• Ardath Albee

        Love the Pin! TMCC – we need to start tagging with that πŸ™‚

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  • ShellyKramer

    I enjoyed your post, Eric, but I still say that many of these rules are important. In fact, I just wrote about them and recommended many of them. I’d say that you can still follow these guidelines and deliver great content – at least that’s always my goal. And the crap, well, even if you do all these things, if it’s crap, it’s still going to be obvious. And no one will read it. Or, even worse, they’ll hold your crap up as an example of what NOT to do. And that would suck.

    • Shelly, I agree (110%). It isn’t that this is bad advice, but it seems like the advice to deliver valuable information is overshadowed by the calls to write great headlines, add visual interest and keep it skimmable. As you point out, crap is still crap. Packaging doesn’t change that. Yet somehow, certain people keep focusing on the packaging instead of what’s inside, and we all keep seeing that content circulate.

      Thus, a bit of a rant or sarcastic post on the advice, trying to point out that it isn’t actually the part that makes the biggest difference. Glad you liked it! πŸ™‚

      • ShellyKramer

        LOL. My next post will be entitled: Don’t Write Crap.

  • kitoomal

    We already do most of these things in our company. These 6 steps make a good overall guideline, but without good SEO and a Social Media push, good content in not very likely to be even found. Yet your sharing of this advice is better than not sharing it. It really nails it. And yes, the 7th step is one of the keys – it is up to the content creator and marketer to innovate and come up with something that will help bring out the value in these 6 points and in one’s content.

    • Maybe a future article with a similar tone is in store: The Ultimate Guide to Promoting Your Content. Hmmm…

  • The key is to write for your audience. Know who they are and what will turn them on – both in terms of what you are saying and how you say it.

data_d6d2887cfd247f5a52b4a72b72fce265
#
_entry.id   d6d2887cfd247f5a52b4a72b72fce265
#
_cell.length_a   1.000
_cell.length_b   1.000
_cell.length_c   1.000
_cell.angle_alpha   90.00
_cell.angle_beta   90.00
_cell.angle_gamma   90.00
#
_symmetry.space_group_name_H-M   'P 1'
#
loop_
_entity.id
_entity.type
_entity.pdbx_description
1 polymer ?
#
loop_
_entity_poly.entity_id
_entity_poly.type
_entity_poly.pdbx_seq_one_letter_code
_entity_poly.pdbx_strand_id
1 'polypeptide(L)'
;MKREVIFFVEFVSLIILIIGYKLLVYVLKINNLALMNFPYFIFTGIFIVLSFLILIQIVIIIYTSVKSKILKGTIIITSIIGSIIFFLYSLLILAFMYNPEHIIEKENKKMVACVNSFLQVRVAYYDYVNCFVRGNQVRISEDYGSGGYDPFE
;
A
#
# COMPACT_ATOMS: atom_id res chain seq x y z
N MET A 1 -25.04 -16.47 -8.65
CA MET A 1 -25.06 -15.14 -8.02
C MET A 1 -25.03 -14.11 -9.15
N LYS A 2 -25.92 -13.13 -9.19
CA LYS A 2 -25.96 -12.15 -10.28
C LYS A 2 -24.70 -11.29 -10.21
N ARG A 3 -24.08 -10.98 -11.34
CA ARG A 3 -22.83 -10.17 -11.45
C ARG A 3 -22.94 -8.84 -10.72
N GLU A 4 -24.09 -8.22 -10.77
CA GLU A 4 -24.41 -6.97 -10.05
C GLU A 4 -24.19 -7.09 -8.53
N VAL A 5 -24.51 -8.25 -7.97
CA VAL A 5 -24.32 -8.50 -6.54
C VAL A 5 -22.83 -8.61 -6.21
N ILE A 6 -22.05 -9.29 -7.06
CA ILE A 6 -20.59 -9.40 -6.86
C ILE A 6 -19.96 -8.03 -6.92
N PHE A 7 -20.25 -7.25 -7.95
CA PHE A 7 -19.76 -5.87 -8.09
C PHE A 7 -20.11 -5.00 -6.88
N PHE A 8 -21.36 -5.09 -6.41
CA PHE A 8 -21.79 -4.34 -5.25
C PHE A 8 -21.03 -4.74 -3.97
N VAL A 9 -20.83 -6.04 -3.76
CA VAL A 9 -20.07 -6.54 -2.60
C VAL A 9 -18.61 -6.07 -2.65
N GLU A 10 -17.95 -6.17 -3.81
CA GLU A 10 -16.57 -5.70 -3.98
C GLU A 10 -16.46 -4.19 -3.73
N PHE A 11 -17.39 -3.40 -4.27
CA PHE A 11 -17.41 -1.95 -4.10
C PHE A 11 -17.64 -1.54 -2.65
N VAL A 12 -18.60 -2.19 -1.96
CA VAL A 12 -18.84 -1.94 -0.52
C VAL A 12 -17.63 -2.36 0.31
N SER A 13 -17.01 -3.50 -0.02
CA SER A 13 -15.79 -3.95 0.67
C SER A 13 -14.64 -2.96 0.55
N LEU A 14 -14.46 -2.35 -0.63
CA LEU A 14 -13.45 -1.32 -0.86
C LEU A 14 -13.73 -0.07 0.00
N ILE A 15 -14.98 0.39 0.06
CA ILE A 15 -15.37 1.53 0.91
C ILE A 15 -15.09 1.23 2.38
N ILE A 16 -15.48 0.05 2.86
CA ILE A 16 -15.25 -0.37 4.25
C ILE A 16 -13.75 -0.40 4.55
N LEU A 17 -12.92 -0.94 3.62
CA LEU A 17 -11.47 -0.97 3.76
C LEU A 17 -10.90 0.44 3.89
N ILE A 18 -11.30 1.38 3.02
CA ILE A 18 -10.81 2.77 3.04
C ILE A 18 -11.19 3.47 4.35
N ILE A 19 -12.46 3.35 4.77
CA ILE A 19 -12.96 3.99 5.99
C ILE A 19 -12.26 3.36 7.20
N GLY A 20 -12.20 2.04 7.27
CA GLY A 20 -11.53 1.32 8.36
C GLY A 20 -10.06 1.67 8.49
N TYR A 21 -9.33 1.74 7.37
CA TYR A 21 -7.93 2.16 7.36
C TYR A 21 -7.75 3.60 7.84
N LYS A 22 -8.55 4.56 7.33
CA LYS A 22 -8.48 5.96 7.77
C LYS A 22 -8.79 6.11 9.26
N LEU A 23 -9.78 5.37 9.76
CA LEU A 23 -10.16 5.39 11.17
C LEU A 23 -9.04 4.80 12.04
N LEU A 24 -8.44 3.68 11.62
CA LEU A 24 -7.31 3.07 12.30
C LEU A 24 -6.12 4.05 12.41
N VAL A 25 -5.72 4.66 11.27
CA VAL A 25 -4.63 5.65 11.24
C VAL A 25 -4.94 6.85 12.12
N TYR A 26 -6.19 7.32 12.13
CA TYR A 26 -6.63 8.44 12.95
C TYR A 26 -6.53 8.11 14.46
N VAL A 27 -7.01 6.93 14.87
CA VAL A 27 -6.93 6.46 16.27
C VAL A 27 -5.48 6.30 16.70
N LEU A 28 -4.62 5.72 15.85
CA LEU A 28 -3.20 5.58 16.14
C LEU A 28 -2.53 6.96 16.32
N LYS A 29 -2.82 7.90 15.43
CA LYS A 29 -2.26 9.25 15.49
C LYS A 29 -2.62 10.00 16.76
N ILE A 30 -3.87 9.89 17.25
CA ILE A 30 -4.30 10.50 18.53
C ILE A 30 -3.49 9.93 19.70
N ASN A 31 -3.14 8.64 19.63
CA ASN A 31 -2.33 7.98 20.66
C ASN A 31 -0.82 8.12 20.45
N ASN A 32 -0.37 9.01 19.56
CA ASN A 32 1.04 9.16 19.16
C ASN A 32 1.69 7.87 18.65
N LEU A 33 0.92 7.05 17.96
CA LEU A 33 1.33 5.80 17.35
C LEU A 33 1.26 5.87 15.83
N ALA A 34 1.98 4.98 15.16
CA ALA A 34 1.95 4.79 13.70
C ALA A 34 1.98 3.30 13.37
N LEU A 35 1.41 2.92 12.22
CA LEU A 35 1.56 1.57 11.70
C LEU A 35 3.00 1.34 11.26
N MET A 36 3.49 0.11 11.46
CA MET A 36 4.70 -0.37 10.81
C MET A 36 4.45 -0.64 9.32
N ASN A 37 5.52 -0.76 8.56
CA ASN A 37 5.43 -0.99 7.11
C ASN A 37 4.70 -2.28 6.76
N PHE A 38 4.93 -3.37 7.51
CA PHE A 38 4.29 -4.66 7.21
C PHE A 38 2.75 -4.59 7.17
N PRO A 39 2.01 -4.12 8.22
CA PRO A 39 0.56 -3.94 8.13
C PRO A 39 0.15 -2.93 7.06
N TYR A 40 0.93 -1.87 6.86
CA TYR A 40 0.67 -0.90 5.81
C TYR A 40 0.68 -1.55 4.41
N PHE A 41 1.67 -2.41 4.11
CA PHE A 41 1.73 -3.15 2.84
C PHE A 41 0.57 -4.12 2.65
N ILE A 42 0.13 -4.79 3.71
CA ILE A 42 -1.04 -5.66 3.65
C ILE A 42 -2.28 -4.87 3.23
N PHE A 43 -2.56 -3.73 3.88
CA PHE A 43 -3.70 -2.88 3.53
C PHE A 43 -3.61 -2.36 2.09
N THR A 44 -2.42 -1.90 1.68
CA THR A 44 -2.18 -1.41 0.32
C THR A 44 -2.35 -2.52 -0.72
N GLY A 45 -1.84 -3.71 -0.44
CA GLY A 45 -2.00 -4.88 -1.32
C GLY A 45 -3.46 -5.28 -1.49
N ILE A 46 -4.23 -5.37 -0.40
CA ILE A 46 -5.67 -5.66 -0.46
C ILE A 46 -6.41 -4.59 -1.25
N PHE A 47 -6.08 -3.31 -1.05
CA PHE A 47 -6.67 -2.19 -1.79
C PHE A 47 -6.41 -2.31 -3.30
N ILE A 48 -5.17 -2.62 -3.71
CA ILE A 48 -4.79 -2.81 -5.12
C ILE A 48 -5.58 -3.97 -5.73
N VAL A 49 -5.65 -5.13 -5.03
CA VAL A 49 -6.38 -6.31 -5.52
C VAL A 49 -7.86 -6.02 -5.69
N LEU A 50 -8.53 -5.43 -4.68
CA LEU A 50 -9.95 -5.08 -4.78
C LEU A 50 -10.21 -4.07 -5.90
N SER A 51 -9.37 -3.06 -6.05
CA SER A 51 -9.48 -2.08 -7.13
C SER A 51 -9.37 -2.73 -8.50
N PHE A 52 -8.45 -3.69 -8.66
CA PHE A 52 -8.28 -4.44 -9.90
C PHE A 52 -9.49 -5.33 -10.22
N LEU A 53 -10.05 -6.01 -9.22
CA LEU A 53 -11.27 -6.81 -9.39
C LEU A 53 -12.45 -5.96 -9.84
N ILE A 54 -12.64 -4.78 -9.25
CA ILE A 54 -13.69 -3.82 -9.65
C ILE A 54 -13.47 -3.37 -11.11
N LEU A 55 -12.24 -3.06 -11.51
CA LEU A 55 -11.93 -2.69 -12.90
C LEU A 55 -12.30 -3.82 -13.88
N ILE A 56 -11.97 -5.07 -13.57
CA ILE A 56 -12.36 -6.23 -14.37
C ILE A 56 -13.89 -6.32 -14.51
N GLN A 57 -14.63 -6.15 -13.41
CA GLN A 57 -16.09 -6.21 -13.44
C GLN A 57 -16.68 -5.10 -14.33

• Simple, fool-proof guideline, yet so hard to live by. Thanks for the addition. πŸ™‚

  • Tamar Weiss

    Nice discussion. I too see these rules posted all over the Internet. I agree with Eric that it’s not bad advice, but more “beginner” advice. At a certain point, especially in B2B, knowledge of subject matter must intersect with helping out a customer pain point. One challenge is that the customer decision journey is long and you need to react with content at different points. Personalization of content in real-time is a great way to meet this challenge!

    • Thanks Tamar! Great point, this advice is generally given per piece of content. Getting the right content to the right person at the right time, and doing it consistently, is far more complicated!

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  • kenny madden

    also instead of a bunch of B2B people talking about content marketing and producing content marketing for each other is a but of a shame and creates a lot of noise that is not relevant to the audience they are looking to attract. i wonder how much of this content is produced to get a mention in a trade magazine, self promote the personal brand and/or get listed in the top 20 content marketers list)

    Start with the people you are looking to attract.

    I asked a bunch of IT buyers what content marketing is to them. I then use that feedback to create contextually relevant, USEFUL content to help IT technology marketers market and sell to these folks in a more congruent way. both sides win.